Looking for one more reason to watch IndyCar this year?
Try this: Justin Wilson, already a three-time winner on the IndyCar Series in his five-year career, drives the No. 19 Dale Coyne Racing car this season. And today, we learned that the car will carry the color and markings of the Boy Scouts of America for the remainder of 2013.
Why is this big? To start, it’s the first time that a driver of the BSA car is a past winner. Translation: You’re likely to see that flying fleur-de-lis competing for the checkered flag quite a bit this year.
It all starts with Sunday’s Honda Indy Grand Prix of Alabama, airing at 3 p.m. Eastern on the NBC Sports Network. Then, tune in and follow the car over the course of the entire season, including the Indy 500 on May 26.
Wilson is the third British-born driver of the BSA IndyCar, after Alex Lloyd and James Jakes. But just because he wasn’t born here doesn’t mean he isn’t proud to represent our organization in races.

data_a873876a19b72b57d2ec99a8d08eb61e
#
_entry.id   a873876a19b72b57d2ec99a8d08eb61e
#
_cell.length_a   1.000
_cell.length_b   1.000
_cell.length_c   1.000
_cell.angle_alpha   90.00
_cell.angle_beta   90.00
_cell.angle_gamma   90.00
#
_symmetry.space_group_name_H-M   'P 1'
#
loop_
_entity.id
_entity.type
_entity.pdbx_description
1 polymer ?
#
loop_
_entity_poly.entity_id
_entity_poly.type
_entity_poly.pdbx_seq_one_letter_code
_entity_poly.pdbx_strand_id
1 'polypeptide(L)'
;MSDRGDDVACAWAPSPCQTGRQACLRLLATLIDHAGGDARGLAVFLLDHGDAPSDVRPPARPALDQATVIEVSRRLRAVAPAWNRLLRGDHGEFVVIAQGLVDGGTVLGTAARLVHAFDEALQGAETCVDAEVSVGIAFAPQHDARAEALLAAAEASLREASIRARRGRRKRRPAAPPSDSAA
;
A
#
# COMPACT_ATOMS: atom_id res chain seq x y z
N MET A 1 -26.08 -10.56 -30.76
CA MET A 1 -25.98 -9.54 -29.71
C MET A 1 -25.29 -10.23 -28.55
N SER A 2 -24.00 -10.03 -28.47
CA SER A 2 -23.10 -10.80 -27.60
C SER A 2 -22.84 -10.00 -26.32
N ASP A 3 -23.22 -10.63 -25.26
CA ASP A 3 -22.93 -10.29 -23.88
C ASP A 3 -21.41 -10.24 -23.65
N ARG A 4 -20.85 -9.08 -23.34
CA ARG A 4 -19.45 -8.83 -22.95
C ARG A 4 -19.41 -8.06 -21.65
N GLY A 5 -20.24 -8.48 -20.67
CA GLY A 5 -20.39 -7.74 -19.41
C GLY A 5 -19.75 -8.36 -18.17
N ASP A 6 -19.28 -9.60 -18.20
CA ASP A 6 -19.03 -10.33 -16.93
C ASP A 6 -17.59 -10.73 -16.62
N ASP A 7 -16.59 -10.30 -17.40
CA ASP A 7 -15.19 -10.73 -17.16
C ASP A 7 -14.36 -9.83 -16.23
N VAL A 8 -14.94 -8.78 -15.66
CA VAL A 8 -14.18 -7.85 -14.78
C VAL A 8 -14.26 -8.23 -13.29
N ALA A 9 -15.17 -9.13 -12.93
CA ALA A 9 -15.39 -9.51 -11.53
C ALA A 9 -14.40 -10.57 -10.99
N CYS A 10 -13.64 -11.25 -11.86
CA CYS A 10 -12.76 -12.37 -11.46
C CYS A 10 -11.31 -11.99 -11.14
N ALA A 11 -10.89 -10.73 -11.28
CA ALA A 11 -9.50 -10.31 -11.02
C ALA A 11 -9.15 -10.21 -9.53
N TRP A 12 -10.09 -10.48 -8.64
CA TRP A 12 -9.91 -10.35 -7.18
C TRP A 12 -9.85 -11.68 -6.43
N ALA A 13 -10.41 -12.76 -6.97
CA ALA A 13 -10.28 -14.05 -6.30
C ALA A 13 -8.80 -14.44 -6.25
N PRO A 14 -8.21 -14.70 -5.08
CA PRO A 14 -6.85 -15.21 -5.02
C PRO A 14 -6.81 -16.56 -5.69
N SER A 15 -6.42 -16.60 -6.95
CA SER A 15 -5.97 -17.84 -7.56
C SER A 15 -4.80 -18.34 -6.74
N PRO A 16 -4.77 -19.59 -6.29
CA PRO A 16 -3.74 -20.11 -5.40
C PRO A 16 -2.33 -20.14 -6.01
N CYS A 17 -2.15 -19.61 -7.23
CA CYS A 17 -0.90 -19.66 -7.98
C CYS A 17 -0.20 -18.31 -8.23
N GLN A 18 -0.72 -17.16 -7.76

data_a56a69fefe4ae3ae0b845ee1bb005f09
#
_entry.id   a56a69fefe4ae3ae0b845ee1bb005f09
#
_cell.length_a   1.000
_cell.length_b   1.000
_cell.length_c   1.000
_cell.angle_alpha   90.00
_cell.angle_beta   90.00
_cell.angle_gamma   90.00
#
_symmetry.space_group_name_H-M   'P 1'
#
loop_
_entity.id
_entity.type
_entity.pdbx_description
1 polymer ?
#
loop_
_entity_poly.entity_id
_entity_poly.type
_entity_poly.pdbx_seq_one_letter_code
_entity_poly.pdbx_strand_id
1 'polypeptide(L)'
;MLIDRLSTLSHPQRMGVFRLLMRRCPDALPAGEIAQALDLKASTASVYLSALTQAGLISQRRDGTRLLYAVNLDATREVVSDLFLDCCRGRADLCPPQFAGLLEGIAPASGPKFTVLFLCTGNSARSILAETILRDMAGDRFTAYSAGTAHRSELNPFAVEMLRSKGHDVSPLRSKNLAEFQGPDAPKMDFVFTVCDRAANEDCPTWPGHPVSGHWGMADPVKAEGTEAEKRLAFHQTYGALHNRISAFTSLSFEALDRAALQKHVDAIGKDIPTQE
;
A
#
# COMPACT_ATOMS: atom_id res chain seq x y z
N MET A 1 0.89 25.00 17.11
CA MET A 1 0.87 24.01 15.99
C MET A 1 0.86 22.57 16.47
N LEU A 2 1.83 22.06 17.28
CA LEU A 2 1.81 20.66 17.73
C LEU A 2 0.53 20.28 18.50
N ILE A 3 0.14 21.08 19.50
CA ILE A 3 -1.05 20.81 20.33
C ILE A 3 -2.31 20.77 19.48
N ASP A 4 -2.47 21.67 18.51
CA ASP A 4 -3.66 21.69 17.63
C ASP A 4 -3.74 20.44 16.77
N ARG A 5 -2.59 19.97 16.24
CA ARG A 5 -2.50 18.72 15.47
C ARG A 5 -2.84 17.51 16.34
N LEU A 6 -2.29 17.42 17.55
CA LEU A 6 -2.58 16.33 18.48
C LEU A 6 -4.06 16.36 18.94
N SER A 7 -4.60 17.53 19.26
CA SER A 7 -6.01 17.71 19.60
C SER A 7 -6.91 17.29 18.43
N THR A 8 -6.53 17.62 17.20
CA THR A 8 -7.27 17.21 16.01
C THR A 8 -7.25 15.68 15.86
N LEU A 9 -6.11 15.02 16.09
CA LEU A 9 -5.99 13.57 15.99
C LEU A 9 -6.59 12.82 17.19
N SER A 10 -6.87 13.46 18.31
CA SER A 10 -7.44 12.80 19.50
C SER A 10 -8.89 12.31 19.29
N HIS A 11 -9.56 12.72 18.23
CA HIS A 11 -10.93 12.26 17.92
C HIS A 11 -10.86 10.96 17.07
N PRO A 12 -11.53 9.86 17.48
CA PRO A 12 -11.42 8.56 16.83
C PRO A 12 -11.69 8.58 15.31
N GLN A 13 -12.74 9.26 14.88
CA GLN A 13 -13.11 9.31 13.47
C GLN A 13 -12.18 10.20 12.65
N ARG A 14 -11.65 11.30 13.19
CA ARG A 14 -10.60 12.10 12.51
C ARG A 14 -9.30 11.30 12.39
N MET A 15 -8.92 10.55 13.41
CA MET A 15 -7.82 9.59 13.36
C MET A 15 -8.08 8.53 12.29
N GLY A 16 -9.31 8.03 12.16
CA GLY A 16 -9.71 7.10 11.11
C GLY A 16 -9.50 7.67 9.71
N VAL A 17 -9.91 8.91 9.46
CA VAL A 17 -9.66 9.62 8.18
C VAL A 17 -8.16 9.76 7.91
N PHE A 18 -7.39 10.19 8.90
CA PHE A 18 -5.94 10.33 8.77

“This is a real honor for me to be representing the Boy Scouts of America,” he said in a release. “I was never a Boy Scout, but the Scouts did have their start back in England where I am originally from. I’m looking forward to working with the local Scouts at the races and hopefully bringing them a win this year.”
The feeling’s mutual, Justin. We’ll be watching!
An important reminder about BSA Racing
To, hopefully, stave off any misconceptions, I’ve started including this reminder with all of my posts about the BSA IndyCar team or its NASCAR Nationwide Series team:
In past blog posts about BSA Racing, some commenters intimated that the Boy Scouts of America was investing heaps of its own money to support these cars. That’s not true. In fact, the program is a royalty-free arrangement, meaning that thanks to the generous support of Dale Coyne Racing, IndyCar, and Scott Lagasse Racing, there’s no cash investment from the BSA.
Instead, in return for the support from those three groups, the BSA lists them as national sponsors in its promotional materials — that’s it. It’s the kind of relationship where everyone sees the checkered flag.